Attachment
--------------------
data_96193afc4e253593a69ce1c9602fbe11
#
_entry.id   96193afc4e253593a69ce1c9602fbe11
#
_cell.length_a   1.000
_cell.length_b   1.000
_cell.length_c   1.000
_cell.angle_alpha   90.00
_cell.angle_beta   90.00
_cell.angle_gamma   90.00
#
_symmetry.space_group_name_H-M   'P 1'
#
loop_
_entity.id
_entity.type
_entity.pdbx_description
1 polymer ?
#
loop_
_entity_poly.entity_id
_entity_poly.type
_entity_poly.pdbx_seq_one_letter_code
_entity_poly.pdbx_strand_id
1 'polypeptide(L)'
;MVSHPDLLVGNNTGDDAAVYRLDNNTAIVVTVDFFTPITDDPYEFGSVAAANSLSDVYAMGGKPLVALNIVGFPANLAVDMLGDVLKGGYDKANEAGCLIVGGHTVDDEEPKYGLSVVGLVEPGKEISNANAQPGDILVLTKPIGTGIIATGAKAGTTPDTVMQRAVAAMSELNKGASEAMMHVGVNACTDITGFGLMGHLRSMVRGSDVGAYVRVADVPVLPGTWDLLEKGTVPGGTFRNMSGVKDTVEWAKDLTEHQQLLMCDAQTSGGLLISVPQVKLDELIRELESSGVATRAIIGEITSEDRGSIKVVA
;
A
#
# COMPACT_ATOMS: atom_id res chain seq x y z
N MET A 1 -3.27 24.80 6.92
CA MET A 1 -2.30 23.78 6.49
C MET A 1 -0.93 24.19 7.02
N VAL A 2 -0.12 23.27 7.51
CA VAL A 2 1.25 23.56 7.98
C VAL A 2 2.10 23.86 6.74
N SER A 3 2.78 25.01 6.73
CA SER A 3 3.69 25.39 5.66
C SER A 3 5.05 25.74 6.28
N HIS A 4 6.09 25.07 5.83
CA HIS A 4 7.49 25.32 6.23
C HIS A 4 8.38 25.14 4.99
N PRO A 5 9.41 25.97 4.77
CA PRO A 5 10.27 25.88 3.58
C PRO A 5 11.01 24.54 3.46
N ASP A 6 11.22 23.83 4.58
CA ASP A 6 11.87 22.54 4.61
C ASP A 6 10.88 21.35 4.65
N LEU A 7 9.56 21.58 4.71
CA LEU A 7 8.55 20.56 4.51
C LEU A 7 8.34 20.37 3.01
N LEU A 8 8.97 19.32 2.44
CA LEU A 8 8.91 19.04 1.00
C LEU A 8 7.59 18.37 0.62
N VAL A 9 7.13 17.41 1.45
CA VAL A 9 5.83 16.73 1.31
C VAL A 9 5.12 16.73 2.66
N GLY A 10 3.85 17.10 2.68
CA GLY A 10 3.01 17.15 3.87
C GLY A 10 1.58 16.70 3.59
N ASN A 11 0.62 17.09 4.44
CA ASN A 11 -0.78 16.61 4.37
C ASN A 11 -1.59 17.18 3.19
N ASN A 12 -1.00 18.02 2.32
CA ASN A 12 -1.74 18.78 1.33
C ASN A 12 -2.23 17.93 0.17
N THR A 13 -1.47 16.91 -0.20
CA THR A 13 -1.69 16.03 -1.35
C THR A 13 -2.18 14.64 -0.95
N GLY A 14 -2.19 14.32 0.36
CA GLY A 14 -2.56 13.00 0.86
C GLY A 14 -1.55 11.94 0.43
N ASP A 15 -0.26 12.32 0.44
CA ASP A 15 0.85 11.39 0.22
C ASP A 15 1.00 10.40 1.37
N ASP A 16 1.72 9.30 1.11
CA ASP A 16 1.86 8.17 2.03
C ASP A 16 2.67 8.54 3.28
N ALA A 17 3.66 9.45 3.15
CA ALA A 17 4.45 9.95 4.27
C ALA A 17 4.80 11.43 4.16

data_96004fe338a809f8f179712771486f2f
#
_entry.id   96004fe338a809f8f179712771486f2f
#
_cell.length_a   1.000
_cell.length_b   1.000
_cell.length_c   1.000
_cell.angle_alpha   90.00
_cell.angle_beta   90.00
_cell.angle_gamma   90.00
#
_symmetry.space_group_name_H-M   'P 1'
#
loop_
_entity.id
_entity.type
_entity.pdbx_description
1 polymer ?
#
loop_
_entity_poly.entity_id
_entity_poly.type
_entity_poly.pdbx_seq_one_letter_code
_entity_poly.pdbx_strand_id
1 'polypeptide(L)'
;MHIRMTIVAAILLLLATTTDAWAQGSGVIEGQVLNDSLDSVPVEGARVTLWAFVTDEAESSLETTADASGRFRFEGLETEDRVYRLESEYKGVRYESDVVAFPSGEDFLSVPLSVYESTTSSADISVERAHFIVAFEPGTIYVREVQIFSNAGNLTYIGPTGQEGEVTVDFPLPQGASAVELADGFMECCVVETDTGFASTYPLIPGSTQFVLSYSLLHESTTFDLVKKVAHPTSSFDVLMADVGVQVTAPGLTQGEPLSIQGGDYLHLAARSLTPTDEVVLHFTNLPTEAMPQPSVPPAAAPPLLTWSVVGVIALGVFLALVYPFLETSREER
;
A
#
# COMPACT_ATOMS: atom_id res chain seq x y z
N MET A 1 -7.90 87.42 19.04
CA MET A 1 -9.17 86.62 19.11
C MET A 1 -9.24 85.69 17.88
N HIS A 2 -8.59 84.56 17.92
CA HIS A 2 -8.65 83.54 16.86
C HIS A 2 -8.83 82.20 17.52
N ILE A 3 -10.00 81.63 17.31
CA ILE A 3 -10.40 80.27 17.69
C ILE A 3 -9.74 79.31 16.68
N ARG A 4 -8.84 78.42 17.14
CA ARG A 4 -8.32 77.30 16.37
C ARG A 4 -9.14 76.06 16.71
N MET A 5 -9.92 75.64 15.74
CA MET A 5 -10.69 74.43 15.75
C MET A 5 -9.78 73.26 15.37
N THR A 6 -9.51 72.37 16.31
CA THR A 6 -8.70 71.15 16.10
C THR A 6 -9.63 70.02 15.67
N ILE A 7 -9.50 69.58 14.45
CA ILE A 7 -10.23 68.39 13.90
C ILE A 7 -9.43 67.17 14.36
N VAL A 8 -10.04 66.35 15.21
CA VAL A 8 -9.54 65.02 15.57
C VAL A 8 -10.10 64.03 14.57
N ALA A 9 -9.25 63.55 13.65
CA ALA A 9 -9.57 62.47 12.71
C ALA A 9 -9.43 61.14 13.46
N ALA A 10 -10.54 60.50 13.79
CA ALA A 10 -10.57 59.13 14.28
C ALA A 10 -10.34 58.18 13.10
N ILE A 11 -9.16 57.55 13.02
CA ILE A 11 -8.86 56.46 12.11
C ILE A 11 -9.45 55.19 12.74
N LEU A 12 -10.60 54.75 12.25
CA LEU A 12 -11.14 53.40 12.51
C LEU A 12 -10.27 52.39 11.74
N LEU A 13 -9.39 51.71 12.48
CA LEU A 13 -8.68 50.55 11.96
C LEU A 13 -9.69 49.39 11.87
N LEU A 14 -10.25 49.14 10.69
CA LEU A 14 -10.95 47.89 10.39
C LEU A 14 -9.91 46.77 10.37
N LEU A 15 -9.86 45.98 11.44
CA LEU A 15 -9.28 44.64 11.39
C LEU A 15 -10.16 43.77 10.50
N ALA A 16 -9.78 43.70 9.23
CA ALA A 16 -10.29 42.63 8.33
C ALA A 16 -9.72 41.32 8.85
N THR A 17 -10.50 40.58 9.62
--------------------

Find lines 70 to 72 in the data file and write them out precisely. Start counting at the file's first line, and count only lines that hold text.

N GLY A 14 -2.19 14.32 0.36
CA GLY A 14 -2.56 13.00 0.86
C GLY A 14 -1.55 11.94 0.43